Land of the (Less) Free

James Madison of Virginia, the fourth US President, one the Founding Fathers and the leading proponent of the Bill of Rights, may have anticipated better than anyone the processes that destroy liberty when he said:

I believe there are more instances of the abridgment of the freedom of the people by gradual and silent encroachments of those in power than by violent and sudden usurpations.

The 2012 Economic Freedom of the World report was released recently by the Cato Institute and Canada’s Fraser Institute. In just a few years, the US ranking has plummeted from No. 2 in 2000 (behind the city-states of Hong Kong and Singapore) to 18th place, trailing such countries as Estonia, Taiwan, and Qatar.

Finland, Denmark and Canada now also have freer economies than the United States.

Americans will ignore this report at their peril; this is not something thrown together by ivory tower eggheads. The godfather of the Economic Freedom of the World report was the late, great Milton Friedman who suggested its need as a measure of liberty.

The comprehensive index covers the size of government (taxing and spending), legal systems, property rights, sound money, free international trade and regulation (including credit markets, labor and business regulations).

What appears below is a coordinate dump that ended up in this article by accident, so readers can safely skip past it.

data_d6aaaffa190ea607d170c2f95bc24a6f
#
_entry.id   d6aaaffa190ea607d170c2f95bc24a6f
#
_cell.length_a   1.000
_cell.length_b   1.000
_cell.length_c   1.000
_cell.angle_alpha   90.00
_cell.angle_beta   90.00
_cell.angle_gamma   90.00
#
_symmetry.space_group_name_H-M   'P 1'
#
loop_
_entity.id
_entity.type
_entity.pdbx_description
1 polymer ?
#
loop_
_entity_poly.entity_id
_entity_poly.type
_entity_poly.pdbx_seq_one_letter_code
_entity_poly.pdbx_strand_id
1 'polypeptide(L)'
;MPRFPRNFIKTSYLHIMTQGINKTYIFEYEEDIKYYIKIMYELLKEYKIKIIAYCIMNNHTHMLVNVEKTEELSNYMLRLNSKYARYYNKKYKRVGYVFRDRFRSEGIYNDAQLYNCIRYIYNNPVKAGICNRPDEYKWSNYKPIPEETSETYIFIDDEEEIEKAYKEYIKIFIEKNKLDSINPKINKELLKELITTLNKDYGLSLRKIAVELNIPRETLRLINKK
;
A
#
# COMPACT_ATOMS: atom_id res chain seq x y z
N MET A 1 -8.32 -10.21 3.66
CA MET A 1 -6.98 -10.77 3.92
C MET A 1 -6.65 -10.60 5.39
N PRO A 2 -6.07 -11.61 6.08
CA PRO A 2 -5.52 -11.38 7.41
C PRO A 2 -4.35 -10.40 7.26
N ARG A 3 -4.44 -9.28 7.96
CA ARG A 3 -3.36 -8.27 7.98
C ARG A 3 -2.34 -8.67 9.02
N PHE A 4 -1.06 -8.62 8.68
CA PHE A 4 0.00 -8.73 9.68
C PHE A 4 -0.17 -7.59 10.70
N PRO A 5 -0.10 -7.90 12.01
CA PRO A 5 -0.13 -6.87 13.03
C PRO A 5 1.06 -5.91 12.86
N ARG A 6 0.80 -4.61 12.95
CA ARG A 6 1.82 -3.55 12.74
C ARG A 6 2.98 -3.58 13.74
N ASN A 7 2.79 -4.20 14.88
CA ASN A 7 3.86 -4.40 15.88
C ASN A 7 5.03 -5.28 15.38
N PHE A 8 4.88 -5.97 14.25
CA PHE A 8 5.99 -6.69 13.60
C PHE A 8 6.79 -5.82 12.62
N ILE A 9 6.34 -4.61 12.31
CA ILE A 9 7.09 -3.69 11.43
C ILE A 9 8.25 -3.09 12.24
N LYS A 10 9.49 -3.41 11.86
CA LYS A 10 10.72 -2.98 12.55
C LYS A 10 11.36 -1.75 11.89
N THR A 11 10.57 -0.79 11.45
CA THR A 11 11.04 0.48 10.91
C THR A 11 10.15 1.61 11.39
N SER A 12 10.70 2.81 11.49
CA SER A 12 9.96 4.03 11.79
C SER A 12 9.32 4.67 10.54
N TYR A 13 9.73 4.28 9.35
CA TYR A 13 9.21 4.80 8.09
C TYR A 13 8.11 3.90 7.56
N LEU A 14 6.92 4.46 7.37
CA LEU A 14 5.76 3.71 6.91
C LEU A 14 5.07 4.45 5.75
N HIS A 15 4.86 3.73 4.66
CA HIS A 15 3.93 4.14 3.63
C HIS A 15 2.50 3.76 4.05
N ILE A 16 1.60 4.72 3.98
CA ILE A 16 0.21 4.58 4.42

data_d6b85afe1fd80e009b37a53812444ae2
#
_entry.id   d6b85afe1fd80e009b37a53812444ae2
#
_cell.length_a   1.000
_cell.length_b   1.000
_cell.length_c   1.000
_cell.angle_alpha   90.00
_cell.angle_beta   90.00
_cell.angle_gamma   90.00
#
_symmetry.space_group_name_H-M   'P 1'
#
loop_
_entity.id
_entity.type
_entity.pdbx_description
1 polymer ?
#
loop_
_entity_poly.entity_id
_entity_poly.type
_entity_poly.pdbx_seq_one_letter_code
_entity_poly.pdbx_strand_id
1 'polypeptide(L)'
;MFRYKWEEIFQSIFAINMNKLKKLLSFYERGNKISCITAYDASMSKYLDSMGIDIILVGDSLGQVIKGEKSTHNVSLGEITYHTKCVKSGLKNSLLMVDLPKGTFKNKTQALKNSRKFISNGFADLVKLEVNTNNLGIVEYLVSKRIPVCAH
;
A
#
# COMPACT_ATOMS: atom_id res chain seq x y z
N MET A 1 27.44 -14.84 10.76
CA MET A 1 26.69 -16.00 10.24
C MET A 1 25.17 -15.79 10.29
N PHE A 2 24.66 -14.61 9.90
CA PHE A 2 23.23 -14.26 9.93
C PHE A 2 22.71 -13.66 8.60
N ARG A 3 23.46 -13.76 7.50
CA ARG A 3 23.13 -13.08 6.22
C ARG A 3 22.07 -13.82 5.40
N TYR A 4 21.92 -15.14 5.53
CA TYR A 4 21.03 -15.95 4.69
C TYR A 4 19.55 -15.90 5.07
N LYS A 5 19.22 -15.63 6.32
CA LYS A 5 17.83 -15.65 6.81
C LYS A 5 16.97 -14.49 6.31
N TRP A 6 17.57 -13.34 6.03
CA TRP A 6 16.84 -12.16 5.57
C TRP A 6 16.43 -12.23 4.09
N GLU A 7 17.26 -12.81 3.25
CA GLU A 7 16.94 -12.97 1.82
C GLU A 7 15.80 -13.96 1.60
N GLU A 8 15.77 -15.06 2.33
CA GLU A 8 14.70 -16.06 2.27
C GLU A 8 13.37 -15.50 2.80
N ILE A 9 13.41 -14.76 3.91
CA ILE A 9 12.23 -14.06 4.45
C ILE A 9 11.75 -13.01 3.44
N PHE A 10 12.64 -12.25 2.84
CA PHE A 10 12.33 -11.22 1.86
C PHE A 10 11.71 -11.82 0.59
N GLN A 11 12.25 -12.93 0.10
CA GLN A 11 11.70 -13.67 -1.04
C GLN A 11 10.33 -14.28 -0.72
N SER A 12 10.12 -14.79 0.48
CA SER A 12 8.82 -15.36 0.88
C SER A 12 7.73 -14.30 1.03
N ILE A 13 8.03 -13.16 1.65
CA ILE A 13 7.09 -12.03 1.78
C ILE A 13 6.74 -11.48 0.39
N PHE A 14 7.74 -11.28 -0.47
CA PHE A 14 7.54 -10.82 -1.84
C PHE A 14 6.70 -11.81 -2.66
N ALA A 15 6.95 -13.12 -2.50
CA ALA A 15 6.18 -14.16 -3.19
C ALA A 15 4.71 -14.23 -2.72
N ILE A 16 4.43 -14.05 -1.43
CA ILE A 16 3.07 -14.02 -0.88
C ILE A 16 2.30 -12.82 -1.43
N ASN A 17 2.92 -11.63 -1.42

Reading this alarming report, I was reminded of a point Ronald Reagan made in many of his public addresses — that the average republic in history lasted just over 200 years, citing Edward Gibbon’s 1787 work The Decline and Fall of the Roman Empire.

On July 4, 2012 the United States celebrated the 236th anniversary of its independence as a nation…

According to the report, in 2005 the US ranked 45th in overall size of government among 144 nations surveyed. Today, government has ballooned in size and the US rank has fallen to 61st place.

Other areas of lost freedom include a substantial increase in stifling business regulations, labor-market restrictions, and barriers to trade. The US standing fell in all those categories, and there was also a long-term deterioration in ranking on property rights as well. No doubt these disastrous developments serve as roadblocks to recovery from the continuing recession that began in 2008.

Cato’s Richard W. Rahn observes: “Worse yet, the US decline continues and in next year’s ranking it is almost certain to be lower.”

If ever there was a concentrated compilation of facts urging Americans to “go offshore,’ the Economic Freedom of the World report is it.


Robert Bauman
for The Daily Reckoning